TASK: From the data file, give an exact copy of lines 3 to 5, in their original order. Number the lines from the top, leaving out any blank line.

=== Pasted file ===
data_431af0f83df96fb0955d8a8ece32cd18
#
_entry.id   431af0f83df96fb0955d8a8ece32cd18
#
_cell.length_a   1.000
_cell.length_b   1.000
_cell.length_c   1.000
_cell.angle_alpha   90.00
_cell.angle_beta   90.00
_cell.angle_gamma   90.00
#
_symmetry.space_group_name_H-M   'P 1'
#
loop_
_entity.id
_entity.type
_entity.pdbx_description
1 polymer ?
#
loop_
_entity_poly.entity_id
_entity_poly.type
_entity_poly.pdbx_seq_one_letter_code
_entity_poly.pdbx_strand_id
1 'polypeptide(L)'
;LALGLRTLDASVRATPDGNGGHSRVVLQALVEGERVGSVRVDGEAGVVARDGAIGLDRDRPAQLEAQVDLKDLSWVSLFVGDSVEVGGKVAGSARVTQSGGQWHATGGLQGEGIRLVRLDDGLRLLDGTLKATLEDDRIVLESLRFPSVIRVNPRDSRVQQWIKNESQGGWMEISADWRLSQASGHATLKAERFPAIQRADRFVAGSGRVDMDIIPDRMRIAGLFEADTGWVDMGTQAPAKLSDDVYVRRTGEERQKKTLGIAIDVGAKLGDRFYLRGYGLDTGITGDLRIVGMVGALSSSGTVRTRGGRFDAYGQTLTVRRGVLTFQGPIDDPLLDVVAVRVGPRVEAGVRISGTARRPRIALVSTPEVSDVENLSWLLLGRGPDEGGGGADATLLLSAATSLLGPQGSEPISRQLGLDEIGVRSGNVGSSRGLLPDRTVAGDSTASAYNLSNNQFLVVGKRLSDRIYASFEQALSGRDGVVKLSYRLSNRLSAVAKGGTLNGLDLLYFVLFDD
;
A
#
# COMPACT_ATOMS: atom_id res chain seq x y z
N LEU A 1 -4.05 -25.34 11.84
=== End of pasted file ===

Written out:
_entry.id   431af0f83df96fb0955d8a8ece32cd18
#
_cell.length_a   1.000